Hedges’ dream taking flight
Homebuilt plane coming together in De Soto garage
Given a day off Friday from his job with the city of De Soto street department, Daniel Hedge found his way to the family basement with his head in the clouds.
Once in the basement garage, the young man may have spent a bit of time daydreaming of flying in his own plane but that gave way to the real work of making it happen in about a year.
Filling the basement garage of the De Soto home of his parents, Dan and Alberta Hedge, is a partially assembled Wittman T-10 Tailwind started in fall 1998. A steel-tube fuselage with a four-cylinder air-cooled engine mounted to the front takes up one stall. The wood-covered wings sit off to the side, ready to be attached.
Right now, the Hedges are waiting for the canvas materials to cover the fuselage behind the cabin.
Dan Hedge said the plane's genesis was in his son's earlier experience in building radio-controlled planes.
"He said it wouldn't be much harder than that," Dan said.
The father and son now chuckle at that idea. It's taken about 2,000 hours of work to get the plane to this point, Dan said. At least another 1,000 man hours will be required before the Hedges get the two-place plane in the air, he said.
It's also more expensive, costing about $8,000 to build. The expense necessitated a sporadic approach to building the plane.
"We've kind of been working in spurts," the father said. "We finish one thing and wait until we have the money to move on."
But an awareness of the time and dollar investment required didn't deter Dan from embracing his son's idea.
"I grew up with airplanes," he said. "Dad flew. Dad always talked about building one."
But more than money and the sheer amount of work involved slowed progress on the plane. There was also a lot to learn. Dan said his son, who contributed most of the labor, learned to mig an arc weld, work sheet metal and machine parts on a lathe and other mill working machines.
Their membership in two Johnson County chapters of the Experimental Aircraft Association helped with the learning curve.
"We get a lot of support," he said. "We go to meetings once a month and get bolstered up. They might have a program on riveting, fabric, engines -- you have it.
"They have special Saturday workshops where you can get more hands-on instruction. The meetings will just have members sharing what they've learned. In the Saturday workshops they have more intensive hands-on instruction from experts."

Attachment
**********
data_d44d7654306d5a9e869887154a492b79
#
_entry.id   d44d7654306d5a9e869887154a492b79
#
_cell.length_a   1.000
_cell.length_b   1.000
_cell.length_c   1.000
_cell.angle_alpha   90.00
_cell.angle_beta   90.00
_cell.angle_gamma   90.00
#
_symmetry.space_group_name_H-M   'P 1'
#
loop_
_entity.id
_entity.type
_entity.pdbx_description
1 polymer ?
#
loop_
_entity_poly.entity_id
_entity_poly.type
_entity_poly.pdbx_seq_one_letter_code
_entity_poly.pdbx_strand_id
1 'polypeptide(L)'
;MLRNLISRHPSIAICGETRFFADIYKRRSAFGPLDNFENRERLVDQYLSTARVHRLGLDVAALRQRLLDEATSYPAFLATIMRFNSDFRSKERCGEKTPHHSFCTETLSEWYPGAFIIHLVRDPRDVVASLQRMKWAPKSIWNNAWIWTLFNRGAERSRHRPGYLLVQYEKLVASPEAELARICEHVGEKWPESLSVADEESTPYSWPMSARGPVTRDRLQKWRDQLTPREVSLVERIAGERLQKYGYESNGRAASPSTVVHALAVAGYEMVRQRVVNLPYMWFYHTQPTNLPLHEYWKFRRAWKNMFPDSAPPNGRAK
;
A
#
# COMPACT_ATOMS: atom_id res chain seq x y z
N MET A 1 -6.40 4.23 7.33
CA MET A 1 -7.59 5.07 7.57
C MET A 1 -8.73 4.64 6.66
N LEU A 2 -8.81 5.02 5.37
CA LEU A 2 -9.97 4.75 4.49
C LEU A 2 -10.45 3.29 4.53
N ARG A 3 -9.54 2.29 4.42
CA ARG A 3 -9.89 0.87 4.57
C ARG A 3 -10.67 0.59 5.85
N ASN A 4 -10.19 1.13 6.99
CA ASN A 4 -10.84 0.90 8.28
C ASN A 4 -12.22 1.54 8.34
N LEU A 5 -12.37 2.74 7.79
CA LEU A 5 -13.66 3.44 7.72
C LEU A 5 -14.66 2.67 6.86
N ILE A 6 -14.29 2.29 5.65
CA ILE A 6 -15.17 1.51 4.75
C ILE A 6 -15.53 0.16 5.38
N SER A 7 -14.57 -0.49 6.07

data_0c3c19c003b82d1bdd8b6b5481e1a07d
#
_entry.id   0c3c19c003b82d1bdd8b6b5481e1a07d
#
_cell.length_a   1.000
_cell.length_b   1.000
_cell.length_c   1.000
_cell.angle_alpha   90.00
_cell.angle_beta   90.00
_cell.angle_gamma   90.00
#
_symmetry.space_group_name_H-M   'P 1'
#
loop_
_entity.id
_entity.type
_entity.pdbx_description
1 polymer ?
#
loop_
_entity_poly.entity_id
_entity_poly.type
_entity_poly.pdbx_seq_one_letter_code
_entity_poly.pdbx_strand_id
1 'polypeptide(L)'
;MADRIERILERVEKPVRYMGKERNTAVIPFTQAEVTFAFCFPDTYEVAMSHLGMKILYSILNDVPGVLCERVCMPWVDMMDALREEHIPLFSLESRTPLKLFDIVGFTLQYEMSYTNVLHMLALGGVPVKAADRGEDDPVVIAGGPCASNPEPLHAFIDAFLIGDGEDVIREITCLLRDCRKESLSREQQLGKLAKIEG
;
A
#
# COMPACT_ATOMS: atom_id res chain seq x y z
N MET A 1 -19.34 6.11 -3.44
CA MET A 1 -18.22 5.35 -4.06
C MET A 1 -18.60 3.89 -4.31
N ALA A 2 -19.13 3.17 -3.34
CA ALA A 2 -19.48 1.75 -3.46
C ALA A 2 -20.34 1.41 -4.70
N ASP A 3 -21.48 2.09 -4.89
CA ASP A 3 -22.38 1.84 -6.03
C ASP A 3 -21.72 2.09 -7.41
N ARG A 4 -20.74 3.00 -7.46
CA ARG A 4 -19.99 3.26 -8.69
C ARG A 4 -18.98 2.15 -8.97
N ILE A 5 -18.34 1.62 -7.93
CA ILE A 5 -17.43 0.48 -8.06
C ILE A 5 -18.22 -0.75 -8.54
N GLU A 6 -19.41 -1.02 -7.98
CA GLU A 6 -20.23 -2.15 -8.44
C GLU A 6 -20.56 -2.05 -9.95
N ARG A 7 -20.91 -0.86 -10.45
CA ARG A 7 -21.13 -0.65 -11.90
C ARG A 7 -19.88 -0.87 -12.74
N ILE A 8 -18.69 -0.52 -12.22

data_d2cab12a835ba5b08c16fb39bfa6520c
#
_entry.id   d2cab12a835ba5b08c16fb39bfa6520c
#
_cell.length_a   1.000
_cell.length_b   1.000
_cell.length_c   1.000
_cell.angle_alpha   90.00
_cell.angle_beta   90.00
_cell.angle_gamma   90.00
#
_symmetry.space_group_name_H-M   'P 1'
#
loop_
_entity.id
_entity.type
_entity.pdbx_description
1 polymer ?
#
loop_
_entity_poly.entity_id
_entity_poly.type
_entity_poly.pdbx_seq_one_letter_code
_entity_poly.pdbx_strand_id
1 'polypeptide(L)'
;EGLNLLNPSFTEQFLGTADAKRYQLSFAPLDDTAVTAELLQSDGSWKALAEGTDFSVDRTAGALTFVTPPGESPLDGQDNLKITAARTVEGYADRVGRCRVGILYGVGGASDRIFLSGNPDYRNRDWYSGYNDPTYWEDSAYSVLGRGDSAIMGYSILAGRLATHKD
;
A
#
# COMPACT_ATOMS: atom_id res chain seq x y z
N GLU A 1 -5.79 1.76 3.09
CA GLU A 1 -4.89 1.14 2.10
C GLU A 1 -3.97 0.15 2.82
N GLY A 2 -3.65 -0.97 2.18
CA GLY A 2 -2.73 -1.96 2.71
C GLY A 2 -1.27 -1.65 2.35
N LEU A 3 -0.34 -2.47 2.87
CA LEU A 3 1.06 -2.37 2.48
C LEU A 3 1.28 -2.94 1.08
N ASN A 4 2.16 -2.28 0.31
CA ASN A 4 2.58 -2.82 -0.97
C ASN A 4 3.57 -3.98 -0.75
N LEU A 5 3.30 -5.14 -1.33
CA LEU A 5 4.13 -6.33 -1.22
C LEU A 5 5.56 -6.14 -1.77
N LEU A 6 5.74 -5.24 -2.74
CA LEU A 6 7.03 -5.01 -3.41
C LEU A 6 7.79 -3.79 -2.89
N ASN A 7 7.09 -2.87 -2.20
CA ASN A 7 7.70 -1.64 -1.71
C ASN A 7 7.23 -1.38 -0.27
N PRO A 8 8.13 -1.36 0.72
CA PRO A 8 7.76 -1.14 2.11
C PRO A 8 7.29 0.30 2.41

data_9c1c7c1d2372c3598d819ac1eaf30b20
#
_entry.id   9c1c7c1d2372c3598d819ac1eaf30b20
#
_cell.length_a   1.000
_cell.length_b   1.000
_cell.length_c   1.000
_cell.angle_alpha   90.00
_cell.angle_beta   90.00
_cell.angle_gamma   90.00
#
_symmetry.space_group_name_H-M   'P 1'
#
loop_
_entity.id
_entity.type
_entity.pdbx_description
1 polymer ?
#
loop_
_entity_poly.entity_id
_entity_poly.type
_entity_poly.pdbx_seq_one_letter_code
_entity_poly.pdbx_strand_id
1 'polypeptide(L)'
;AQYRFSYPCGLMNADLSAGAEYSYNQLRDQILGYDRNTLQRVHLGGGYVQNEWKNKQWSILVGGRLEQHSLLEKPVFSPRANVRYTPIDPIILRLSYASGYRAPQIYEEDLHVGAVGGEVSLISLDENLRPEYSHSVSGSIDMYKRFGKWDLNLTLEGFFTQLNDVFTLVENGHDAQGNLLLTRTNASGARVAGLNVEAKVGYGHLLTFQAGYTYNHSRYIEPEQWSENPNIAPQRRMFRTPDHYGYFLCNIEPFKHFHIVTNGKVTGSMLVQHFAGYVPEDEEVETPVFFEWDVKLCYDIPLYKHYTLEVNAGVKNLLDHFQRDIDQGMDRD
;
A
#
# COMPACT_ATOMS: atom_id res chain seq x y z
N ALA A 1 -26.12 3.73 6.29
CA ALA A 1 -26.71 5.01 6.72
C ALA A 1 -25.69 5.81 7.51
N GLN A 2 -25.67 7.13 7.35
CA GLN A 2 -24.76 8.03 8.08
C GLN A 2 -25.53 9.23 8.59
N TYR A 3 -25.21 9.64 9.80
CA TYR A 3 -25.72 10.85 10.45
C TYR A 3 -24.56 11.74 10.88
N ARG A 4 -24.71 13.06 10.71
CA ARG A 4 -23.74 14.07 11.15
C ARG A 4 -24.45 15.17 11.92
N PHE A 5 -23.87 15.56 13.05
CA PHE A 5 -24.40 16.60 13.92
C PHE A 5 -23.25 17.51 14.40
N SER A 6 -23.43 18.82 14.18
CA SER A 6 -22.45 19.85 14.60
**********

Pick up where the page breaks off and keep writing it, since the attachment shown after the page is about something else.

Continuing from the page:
They also learned by going to a fly-in of Wittman T-10 Tailwinds at Baraboo, Wis., scheduled each year a week before the famous experimental airplane fly-in at Oshkosh, Wis. There, they could inspect completed planes and talk to those who built them.
"It's better than Oshkosh, in my opinion," Dan said. "It's a very family, small-town atmosphere. You can talk to people and crawl in the planes. You can't do that in Oshkosh."
The soft-spoken father and son are complete opposites of the boisterous metal-working motorcycle-building father and son of TV fame. The product is much different, too. There's nothing purely for show on a Tailwind.
"It was designed in 1953 by Steve Wittman, famous in the 30s for air-racing designs," Dan said. "His whole idea was keep it light and simple. Every pound you can take off is another pound of luggage you can put in."
The Tailwind will fly at a top speed of about 190 mph, Dan said. The plane will have a range of 600 miles with a ceiling of approximately 17,000 feet. In addition to pilot and passenger, it can carry 60 pounds of luggage.
The Hedges are far enough along that they are considering if they should rent hanger space in Gardner or Lawrence. Daniel should complete his pilot's license this month. Dan will have to renew his expired license.
Although eager to complete the plane, father and son acknowledge the purpose of experimental airplanes is learning and doing. To classify as an experimental plane with the Federal Aviation Administration, a plane has to be 51 percent homebuilt.
"It's not about the final product," Dan said. "We started this knowing it would be a long process for me and my son.
"A person has to be a perfectionist-type in a way. You're going to be up flying it. You want it to be the best it can be."